Tuesday, December 23, 2008

20081223 Sun

Cleaned up everything today and I'll have a long vacation! Enjoy the sunshine in the relatively cold weather. Seeing very poor at 2/10, transparency not bad at 5/10.

Telescope: Borg 45ED II
Filter: Solarmax 40 with BF10
Camera: DMK 31AF03
Mount: Meade LXD55

1459 (GMT+8):-

1500 (GMT+8):-

Thursday, December 18, 2008

20081218 Sun

Seeing is poor at 2/10 due to the low angle, transparency is 7/10.

Telescope: Borg 45ED II
Filter: Coronado Solarmax 40 with BF10
Camera: DMK31AF03.AS
Mount: Meade LXD55

1616 (GMT+8):-

1617 (GMT+8):-

Sunday, December 14, 2008

20081214 Sun

Seeing 5/10, transparency 2-3/10. The sun is quite silent in H-alpha.

Telescope: Borg 45ED II
Filter: Coronado Solarmax 40 with BF10, PST etalon (double stacked)
Camera: DMK 31AF03.AS
Mount: Meade LXD55

1531 (GMT+8):-

Telescope: Celestron C5
Filter: PST etalon, Cheapy ERF, BF10
Camera: DMK 31AF03.AS
Mount: Meade LXD55

1553 (GMT+8):-

1556 (GMT+8):-

Saturday, December 13, 2008

20081213 white light sun

Cloudy basically, but got a brief gap (not real gap, but just moment with thinner cloud). Canon 450D, Canon 200mm f2.8L with Kenko 2x, Thousand Oaks White Light Type 2+, through the window, very poor quality.

Resized to hide the poor quality.

Goodbye my Pentax PCF III 10x50

This is my first telescope.

I didn't sell it, but instead, I give it to someone who will find it useful. It's always nice to be able to let someone else to use it. I didn't use it as active as before, and I always wish that it will be used under starry night.

It has been with me for uncountable hiking, camping trips. It has been with me for overseas trip, even my honeymoon to Egypt, to Inner Mongolia, etc.

Goodbye my lovely first telescope.

Wednesday, December 03, 2008

20081201 JVM

Jupiter, Venus and the Moon formed a smiling face. This is not taken by me, but I called my wife who was at home by then, she took this snapshot with our Konica Minolta Z5 hand held.

Taken in home@walnut.

Sunday, November 30, 2008

20081130 Sight from Indoor

Jupiter and Venus came very close to each others, and the thin crescent moon was nearby. What a sight!

Taken with a Canon 450D, Canon 50mm f/1.8, Canon 200mm f2.8L, Kenko 2x, Gitzo G106 with Manfrotto 410 head.

20081130 Sun

Seeing 3/10, transparency 8/10.

Telescope: Borg 45ED II
Filter: Coronado Solarmax 40 with BF10
Mount: Meade LXD55
Camera: DMK 31AF03.AS

1420 (GMT+8):-

1421 (GMT+8):-

Thursday, November 27, 2008

Canon 400mm f5.6L

This lens is small and portable, and it has superb quality even in an astronomical standard at wide open aperture.

In terms of versatility especially when daily photography is concerned, the Canon 100-400mm f4.5-5.6L might have an edge. The quality of the zoom is also very high, but it's not exactly "astronomically" high. Some reported that there could be internal reflection in extreme condition like the diamond ring before/after a totality.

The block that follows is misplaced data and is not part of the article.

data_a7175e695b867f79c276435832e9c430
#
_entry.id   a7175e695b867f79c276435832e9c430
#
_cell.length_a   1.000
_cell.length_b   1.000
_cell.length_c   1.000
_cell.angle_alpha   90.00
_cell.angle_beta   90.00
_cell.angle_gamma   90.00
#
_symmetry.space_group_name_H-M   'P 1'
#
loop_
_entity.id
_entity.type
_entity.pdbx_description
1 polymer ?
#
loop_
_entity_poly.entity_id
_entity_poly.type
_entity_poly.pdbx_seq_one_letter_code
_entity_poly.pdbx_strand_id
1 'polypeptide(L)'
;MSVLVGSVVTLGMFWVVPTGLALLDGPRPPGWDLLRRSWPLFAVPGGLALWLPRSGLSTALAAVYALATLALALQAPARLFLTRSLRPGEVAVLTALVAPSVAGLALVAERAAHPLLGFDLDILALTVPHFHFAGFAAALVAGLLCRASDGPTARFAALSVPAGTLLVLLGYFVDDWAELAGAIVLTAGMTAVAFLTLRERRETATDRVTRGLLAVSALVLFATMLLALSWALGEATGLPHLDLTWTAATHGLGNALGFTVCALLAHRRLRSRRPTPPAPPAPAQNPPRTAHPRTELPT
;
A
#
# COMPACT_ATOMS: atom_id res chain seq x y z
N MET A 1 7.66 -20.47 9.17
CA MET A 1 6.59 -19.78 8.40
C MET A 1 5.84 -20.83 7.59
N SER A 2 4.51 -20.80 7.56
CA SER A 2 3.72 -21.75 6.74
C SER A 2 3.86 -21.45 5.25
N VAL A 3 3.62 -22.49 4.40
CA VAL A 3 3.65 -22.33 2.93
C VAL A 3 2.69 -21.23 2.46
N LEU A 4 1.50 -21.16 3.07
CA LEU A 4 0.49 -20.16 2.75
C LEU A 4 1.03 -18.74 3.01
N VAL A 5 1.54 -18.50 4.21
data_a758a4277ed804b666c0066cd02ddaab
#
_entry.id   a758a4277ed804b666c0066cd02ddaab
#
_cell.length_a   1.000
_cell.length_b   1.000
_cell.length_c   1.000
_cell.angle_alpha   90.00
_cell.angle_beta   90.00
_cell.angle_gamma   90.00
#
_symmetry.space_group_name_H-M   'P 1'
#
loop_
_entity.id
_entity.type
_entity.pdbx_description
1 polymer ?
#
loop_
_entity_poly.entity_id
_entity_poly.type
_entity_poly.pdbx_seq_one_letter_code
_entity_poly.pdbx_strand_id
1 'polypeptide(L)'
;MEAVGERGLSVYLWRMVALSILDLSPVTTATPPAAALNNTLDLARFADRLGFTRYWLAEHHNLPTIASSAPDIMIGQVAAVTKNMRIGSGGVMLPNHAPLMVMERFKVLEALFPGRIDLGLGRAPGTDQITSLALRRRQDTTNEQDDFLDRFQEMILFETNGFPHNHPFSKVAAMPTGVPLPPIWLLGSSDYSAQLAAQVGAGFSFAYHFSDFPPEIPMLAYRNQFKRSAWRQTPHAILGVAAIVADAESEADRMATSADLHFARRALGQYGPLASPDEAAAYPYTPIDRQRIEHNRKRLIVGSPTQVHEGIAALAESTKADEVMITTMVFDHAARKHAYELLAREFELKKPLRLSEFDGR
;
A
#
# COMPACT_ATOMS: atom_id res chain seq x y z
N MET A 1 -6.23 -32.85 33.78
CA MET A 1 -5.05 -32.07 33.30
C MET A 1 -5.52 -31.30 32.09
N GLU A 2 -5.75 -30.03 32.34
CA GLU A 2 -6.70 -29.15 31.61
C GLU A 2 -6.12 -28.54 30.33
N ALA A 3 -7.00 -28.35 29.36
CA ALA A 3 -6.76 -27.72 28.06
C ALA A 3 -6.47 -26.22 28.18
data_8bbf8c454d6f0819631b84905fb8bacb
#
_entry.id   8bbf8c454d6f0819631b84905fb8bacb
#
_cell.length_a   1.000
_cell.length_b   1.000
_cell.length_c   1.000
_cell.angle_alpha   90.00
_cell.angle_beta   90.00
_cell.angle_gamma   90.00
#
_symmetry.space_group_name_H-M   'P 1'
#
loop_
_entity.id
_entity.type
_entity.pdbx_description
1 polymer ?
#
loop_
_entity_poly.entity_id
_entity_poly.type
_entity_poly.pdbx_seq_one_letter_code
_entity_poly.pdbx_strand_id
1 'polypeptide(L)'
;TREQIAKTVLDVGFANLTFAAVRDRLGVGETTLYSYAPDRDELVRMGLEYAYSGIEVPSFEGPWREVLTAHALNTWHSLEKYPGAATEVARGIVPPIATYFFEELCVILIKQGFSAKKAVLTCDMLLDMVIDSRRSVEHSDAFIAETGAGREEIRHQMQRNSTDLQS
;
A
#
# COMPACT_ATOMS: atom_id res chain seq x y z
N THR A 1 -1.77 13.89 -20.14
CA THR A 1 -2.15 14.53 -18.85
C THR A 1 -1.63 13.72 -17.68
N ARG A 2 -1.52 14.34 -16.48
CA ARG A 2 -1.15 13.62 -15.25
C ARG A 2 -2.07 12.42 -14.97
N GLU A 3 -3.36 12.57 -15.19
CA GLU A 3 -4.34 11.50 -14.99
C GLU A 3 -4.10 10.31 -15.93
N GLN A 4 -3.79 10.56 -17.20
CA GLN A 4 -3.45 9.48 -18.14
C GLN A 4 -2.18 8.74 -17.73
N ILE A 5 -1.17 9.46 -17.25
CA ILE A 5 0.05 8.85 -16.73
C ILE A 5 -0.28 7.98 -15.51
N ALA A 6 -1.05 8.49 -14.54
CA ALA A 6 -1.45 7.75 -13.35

Therefore, if astronomy performance is the prime concern, the prime lens will be better, and the prime lens is also cheaper as well.

Sunday, November 23, 2008

20081123 Sun

Seeing like 5/10, transparency 4/10.

Telescope: Borg 45ED II
Filter: Coronado Solarmax 40 with BF10
Camera: DMK 31AF03.AS
Mount: LXD55 on Gitzo G1415

The sun remained rather silent, but there's still some activities around.

1524 (GMT+8):-

1525 (GMT+8):-

1529 (GMT+8), close up with 2x barlows:-

Friday, November 21, 2008

20081121 Sun

That worm yesterday was gone apparently, but after processing it can still be seen. Seeing 3/10, transparency 4/10. This is an equipment day, I have more time than I usally have to play around. First up is my regular setup, i.e. Borg 45ED II with Solarmax 40 and BF10. Next is my C5 PST setup, and then I went back to my regular setup plus double stacked with the PST etalon.

First two are taken with my Borg 45ED II, Solarmax 40 and BF10, DMK 31AF03:-

1353 (GMT+8):-

1354 (GMT+8):-

Next three are taken with my Cheapy-ERF/C5/PST/BF10 setup, first is a close up of the small prominence, 1409 (GMT+8), everything looked big with 1250mm:-

And even tiny active regions (no number) can be shown quite nicely, 1417 (GMT+8):-

Some surface detail near that small prominences, 1419 (GMT+8):-

A short clip taken with the C5/PST to show how poor the day time seeing was at 1250mm! The contrast is no good for this one, but you could see glimpse some dim prominences here:-

Time to try out double stacking, it's a Borg 45ED II setup, with Solarmax 40 and BF10 as usual, but the PST etalon is also installed, taken at 1427 (GMT+8):-

1428 (GMT+8):-

I guess I will need to pay more time to fine tune the two etalons, this time I basically kick out the internal reflection rather than maximizing the contrast and minimizing the uneven illumination.

Thursday, November 20, 2008

20081120 Sun

Soon after taking the moon, the sun comes! Seeing is now very poor at 2/10, transparency like 4/10.

Telescope: Borg 45ED II
Camera: DMK 31AF03
Mount: Meade LXD55
Filter: Solarmax 40 with BF10